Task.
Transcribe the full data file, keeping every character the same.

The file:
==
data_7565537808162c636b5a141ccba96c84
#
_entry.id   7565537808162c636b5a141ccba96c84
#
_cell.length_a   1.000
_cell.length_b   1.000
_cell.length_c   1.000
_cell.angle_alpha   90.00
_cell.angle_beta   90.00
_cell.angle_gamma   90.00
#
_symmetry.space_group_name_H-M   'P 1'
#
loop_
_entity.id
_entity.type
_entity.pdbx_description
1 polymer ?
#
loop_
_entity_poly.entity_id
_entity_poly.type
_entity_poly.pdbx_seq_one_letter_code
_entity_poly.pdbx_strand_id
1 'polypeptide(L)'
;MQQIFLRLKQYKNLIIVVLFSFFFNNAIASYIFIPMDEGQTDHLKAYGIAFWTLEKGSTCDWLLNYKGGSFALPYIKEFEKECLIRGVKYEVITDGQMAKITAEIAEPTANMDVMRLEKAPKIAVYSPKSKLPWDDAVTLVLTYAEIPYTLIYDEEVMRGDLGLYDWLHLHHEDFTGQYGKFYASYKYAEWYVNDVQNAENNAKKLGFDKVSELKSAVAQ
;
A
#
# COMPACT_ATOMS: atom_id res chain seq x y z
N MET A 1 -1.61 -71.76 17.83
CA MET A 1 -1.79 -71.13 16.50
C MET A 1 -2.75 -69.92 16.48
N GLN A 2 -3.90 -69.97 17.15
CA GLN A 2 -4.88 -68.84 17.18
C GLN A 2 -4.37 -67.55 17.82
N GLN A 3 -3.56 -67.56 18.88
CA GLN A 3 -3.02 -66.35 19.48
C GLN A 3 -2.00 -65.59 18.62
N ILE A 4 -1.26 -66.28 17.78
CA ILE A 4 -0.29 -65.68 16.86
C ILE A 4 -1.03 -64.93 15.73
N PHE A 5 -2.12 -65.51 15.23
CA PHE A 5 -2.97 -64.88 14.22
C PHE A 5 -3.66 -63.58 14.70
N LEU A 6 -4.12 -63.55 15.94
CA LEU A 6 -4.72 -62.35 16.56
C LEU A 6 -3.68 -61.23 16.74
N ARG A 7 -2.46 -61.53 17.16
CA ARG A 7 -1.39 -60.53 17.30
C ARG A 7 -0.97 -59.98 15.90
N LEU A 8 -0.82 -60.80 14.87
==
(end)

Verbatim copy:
data_7565537808162c636b5a141ccba96c84
#
_entry.id   7565537808162c636b5a141ccba96c84
#
_cell.length_a   1.000
_cell.length_b   1.000
_cell.length_c   1.000
_cell.angle_alpha   90.00
_cell.angle_beta   90.00
_cell.angle_gamma   90.00
#
_symmetry.space_group_name_H-M   'P 1'
#
loop_
_entity.id
_entity.type
_entity.pdbx_description
1 polymer ?
#
loop_
_entity_poly.entity_id
_entity_poly.type
_entity_poly.pdbx_seq_one_letter_code
_entity_poly.pdbx_strand_id
1 'polypeptide(L)'
;MQQIFLRLKQYKNLIIVVLFSFFFNNAIASYIFIPMDEGQTDHLKAYGIAFWTLEKGSTCDWLLNYKGGSFALPYIKEFEKECLIRGVKYEVITDGQMAKITAEIAEPTANMDVMRLEKAPKIAVYSPKSKLPWDDAVTLVLTYAEIPYTLIYDEEVMRGDLGLYDWLHLHHEDFTGQYGKFYASYKYAEWYVNDVQNAENNAKKLGFDKVSELKSAVAQ
;
A
#
# COMPACT_ATOMS: atom_id res chain seq x y z
N MET A 1 -1.61 -71.76 17.83
CA MET A 1 -1.79 -71.13 16.50
C MET A 1 -2.75 -69.92 16.48
N GLN A 2 -3.90 -69.97 17.15
CA GLN A 2 -4.88 -68.84 17.18
C GLN A 2 -4.37 -67.55 17.82
N GLN A 3 -3.56 -67.56 18.88
CA GLN A 3 -3.02 -66.35 19.48
C GLN A 3 -2.00 -65.59 18.62
N ILE A 4 -1.26 -66.28 17.78
CA ILE A 4 -0.29 -65.68 16.86
C ILE A 4 -1.03 -64.93 15.73
N PHE A 5 -2.12 -65.51 15.23
CA PHE A 5 -2.97 -64.88 14.22
C PHE A 5 -3.66 -63.58 14.70
N LEU A 6 -4.12 -63.55 15.94
CA LEU A 6 -4.72 -62.35 16.56
C LEU A 6 -3.68 -61.23 16.74
N ARG A 7 -2.46 -61.53 17.16
CA ARG A 7 -1.39 -60.53 17.30
C ARG A 7 -0.97 -59.98 15.90
N LEU A 8 -0.82 -60.80 14.87